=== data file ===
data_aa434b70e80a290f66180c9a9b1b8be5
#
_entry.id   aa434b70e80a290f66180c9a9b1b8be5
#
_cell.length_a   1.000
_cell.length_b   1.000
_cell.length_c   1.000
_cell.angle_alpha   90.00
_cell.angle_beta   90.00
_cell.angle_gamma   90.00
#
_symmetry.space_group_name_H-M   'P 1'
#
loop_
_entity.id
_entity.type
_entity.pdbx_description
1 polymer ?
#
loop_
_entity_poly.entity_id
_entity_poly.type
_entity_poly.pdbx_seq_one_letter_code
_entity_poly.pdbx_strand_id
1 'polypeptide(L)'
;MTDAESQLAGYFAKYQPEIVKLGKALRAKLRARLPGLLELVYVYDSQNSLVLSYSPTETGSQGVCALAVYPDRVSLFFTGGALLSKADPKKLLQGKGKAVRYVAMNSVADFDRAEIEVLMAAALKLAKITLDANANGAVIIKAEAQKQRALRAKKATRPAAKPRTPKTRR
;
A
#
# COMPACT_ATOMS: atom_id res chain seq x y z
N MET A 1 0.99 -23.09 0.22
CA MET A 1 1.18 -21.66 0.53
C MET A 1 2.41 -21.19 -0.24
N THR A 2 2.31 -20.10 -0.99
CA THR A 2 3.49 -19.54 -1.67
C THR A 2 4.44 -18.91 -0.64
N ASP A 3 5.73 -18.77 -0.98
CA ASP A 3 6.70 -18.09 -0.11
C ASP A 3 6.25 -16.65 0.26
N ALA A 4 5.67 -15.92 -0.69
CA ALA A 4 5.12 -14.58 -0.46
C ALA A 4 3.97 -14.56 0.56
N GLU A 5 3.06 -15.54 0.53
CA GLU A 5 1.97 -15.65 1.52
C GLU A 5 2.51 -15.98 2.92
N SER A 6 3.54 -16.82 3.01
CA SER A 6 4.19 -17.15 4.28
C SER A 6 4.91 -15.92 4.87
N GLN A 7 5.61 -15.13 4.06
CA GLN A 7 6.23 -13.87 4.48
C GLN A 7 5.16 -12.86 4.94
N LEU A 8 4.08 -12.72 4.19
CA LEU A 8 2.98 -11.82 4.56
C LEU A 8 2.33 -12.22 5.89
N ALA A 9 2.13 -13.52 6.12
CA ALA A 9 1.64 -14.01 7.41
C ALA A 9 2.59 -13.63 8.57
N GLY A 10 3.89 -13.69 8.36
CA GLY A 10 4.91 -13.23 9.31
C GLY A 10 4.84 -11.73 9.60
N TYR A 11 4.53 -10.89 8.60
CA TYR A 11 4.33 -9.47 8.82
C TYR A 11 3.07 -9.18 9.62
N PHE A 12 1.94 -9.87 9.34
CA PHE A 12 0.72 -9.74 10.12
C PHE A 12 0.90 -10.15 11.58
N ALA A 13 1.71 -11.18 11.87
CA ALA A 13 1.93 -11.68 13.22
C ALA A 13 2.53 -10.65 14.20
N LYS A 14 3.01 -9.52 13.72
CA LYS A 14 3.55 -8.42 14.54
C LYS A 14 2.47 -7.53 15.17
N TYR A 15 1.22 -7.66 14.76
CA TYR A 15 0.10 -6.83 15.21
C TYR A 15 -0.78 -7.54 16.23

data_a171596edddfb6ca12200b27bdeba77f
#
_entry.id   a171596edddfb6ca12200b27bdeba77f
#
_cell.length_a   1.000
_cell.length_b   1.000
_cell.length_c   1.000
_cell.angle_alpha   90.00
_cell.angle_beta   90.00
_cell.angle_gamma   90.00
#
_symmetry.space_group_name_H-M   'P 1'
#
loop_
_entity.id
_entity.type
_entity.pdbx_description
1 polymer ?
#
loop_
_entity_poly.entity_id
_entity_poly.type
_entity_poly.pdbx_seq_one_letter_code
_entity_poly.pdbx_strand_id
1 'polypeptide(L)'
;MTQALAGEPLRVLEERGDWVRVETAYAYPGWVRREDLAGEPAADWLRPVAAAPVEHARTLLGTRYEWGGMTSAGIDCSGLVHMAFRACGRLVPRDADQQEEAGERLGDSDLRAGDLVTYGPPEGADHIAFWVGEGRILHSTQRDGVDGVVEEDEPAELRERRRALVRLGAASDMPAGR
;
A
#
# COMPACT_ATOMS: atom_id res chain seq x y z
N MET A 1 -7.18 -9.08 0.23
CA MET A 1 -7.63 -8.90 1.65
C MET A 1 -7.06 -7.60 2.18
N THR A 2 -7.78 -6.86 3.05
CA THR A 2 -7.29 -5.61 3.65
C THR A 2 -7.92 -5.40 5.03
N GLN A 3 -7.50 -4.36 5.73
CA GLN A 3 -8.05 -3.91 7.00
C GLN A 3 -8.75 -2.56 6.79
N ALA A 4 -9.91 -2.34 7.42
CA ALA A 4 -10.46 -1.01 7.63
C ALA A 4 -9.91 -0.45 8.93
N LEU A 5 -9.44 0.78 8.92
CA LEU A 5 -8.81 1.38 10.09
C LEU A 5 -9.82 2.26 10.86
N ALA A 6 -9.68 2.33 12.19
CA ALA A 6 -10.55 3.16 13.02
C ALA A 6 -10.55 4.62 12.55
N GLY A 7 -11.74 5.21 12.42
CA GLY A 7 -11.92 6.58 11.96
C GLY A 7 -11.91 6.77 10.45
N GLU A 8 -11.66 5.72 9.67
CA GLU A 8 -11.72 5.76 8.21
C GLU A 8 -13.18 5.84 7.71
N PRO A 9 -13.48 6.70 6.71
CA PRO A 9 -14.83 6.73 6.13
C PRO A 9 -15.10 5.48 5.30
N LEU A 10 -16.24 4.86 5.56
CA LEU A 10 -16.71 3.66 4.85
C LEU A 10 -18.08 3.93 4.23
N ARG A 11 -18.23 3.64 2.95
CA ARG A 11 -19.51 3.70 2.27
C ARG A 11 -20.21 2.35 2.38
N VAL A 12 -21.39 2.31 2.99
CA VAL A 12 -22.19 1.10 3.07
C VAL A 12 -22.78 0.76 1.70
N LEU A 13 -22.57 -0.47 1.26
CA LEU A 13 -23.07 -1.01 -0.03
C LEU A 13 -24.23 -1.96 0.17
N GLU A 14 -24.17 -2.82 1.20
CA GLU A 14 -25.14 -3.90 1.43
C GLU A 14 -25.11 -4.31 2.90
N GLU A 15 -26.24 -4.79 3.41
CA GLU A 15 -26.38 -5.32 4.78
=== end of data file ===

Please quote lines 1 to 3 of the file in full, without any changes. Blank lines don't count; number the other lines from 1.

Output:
data_aa434b70e80a290f66180c9a9b1b8be5
#
_entry.id   aa434b70e80a290f66180c9a9b1b8be5